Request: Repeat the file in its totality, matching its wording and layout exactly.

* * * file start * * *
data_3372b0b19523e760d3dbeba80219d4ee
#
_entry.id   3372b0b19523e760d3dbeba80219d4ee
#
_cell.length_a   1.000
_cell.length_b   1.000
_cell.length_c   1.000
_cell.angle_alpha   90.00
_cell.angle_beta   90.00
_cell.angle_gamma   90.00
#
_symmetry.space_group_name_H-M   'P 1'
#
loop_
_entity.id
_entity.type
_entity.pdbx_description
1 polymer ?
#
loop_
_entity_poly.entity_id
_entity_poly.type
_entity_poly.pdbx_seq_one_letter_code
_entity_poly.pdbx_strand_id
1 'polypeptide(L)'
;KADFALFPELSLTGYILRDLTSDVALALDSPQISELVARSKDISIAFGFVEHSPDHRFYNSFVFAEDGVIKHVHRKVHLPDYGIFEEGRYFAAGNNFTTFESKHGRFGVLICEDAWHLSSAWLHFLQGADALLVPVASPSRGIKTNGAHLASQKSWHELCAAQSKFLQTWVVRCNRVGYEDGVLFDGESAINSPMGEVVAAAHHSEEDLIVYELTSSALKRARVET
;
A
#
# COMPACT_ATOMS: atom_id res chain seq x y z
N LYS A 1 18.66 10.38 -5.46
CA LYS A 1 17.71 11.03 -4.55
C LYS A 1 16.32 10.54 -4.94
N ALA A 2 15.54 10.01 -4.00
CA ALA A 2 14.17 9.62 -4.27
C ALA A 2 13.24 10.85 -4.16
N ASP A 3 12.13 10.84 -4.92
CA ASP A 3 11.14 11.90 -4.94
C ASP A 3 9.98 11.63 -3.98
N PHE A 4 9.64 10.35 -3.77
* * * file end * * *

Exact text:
data_3372b0b19523e760d3dbeba80219d4ee
#
_entry.id   3372b0b19523e760d3dbeba80219d4ee
#
_cell.length_a   1.000
_cell.length_b   1.000
_cell.length_c   1.000
_cell.angle_alpha   90.00
_cell.angle_beta   90.00
_cell.angle_gamma   90.00
#
_symmetry.space_group_name_H-M   'P 1'
#
loop_
_entity.id
_entity.type
_entity.pdbx_description
1 polymer ?
#
loop_
_entity_poly.entity_id
_entity_poly.type
_entity_poly.pdbx_seq_one_letter_code
_entity_poly.pdbx_strand_id
1 'polypeptide(L)'
;KADFALFPELSLTGYILRDLTSDVALALDSPQISELVARSKDISIAFGFVEHSPDHRFYNSFVFAEDGVIKHVHRKVHLPDYGIFEEGRYFAAGNNFTTFESKHGRFGVLICEDAWHLSSAWLHFLQGADALLVPVASPSRGIKTNGAHLASQKSWHELCAAQSKFLQTWVVRCNRVGYEDGVLFDGESAINSPMGEVVAAAHHSEEDLIVYELTSSALKRARVET
;
A
#
# COMPACT_ATOMS: atom_id res chain seq x y z
N LYS A 1 18.66 10.38 -5.46
CA LYS A 1 17.71 11.03 -4.55
C LYS A 1 16.32 10.54 -4.94
N ALA A 2 15.54 10.01 -4.00
CA ALA A 2 14.17 9.62 -4.27
C ALA A 2 13.24 10.85 -4.16
N ASP A 3 12.13 10.84 -4.92
CA ASP A 3 11.14 11.90 -4.94
C ASP A 3 9.98 11.63 -3.98
N PHE A 4 9.64 10.35 -3.77